TransAtlantic by Colum McCann
TransAtlantic by Colum McCann TransAtlantic by Colum McCann is a novel that spans both the Atlantic Ocean and the last century. Beginning just after the First World War with two aviators who use their military training to attempt the first transatlantic delivery of mail by air in their refitted military bomber, the story concludes almost a century later with the elderly woman re-visiting the past.
We begin with a woman musing about her home on the edge of a lough, realizing that the sound on her roof, as she lies in bed, is “gulls flying overhead, dropping oysters on the roof to break the shells open…the shells pinged first, silent a moment as they tumbled down into the long grass…when a shell hit directly, it cracked open….”. Later in the novel, again, a woman describes the same experience “shells fall on the roof constantly from the birds overhead. There are times I feel I am living inside a percussion instrument.” And, it is this circle of time that is one of the most delightful aspects of this novel - second only to the beauty of the writing and the fascinating story told by Colum McCann.
As the novel progresses in time we meet an American diplomat who travels frequently to Ireland, attempting to move forward the peace process. Really, he wants only to lay his head back in the silence of his car and rest. He is no longer the heady young man who expected to be able to make change, but he must continue to try.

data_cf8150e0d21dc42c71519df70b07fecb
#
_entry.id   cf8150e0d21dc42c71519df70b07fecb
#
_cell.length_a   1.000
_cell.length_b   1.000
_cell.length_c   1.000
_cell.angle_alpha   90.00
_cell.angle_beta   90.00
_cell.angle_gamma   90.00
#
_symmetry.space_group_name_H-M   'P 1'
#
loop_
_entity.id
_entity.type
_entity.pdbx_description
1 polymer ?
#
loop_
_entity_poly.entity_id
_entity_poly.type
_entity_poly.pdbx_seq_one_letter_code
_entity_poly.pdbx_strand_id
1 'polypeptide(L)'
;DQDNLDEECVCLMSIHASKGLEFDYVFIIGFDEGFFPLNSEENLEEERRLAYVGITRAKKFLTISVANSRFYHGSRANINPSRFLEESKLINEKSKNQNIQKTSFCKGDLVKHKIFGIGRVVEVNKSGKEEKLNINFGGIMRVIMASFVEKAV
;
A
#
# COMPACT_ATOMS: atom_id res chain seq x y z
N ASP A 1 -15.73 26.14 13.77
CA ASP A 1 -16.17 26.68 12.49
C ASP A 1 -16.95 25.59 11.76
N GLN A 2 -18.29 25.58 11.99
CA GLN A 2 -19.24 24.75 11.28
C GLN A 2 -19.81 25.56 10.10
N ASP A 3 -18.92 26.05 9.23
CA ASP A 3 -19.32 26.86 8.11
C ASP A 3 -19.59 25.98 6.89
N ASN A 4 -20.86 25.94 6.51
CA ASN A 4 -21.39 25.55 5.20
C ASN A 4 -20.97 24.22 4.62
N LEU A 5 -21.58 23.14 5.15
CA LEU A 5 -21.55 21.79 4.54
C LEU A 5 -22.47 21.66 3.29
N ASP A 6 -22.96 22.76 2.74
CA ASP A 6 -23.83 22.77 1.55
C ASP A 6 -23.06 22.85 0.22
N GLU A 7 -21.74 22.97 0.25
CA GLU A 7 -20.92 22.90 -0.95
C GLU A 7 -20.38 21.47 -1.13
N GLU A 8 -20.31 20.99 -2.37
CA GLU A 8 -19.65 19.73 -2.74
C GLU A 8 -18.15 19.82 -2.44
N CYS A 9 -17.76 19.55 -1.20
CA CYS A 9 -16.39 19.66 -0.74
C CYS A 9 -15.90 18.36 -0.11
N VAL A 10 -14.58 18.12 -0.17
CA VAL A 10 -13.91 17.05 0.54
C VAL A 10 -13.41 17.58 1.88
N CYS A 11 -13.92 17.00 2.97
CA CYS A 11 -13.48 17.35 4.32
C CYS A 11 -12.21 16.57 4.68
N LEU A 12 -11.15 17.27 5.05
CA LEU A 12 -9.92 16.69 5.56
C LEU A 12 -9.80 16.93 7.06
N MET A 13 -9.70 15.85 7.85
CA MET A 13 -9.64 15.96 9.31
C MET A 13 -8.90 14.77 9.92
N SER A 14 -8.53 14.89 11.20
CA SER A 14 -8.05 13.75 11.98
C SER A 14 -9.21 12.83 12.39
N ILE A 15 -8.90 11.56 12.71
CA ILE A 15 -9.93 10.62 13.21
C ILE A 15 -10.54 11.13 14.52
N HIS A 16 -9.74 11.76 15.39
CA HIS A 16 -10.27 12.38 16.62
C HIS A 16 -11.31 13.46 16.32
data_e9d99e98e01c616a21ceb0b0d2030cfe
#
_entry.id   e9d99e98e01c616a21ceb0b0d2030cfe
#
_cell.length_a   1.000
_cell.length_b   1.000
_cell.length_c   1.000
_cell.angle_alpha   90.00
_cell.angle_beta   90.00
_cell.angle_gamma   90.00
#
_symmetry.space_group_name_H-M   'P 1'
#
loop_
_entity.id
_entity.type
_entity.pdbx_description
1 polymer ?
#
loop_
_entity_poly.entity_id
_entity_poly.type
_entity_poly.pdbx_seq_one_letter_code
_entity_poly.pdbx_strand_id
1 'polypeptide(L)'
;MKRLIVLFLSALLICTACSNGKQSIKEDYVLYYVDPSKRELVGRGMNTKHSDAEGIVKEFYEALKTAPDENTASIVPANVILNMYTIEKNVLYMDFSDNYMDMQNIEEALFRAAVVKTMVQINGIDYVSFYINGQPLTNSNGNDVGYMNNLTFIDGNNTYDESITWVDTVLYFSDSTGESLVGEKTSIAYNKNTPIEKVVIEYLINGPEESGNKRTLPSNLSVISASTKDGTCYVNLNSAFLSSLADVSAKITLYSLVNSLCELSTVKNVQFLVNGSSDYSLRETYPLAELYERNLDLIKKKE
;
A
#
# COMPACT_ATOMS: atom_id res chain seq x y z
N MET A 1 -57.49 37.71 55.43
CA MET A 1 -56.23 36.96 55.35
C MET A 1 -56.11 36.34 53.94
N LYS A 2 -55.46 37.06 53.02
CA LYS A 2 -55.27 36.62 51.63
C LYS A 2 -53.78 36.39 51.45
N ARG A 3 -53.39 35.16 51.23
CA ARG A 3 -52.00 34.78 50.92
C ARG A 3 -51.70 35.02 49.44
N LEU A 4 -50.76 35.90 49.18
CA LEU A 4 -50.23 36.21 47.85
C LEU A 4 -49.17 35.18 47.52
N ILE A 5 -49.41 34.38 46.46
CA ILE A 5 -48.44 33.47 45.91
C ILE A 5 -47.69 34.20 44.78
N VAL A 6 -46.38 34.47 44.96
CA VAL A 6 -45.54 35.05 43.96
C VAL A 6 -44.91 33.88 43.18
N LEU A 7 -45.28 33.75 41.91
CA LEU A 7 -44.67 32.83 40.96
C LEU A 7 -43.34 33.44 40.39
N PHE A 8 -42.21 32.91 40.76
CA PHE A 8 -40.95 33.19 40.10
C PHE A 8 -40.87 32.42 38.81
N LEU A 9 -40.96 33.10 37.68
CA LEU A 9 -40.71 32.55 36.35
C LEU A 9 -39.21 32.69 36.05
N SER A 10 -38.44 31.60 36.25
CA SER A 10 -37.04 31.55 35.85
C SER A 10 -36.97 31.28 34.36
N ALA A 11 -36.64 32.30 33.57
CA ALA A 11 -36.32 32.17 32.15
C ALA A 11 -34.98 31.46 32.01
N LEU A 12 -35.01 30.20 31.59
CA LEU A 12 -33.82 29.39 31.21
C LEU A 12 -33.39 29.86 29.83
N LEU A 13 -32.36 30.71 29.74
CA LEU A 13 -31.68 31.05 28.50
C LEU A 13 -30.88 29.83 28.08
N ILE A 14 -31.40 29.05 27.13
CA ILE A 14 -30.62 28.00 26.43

There is also a black man from America, who appears in Ireland at a time when he could still have been a slave. The people of Ireland welcoming him and championing his cause – his celebrity status causing a stir wherever he goes.
The members of each generation have their own tragic losses, but they persevere because they must. One woman questions what part chance played in the death of her loved one – was it happenstance? She wonders what might have prevented the death of her son who she wants only to hold in her arms again. And it is she, much later, elderly and alone who muses “we return to the lives of those who have gone before us, a perplexing Mobius strip until we come home eventually to ourselves.”
There are crossings of the Atlantic from Newfoundland to Ireland, and Ireland to the United States and Canada. There is the back-story of famine and warfare, slavery and emancipation, and attempts to bring peace to Ireland. Each generation is presented with the stories of men and women that leap off the page and into your heart.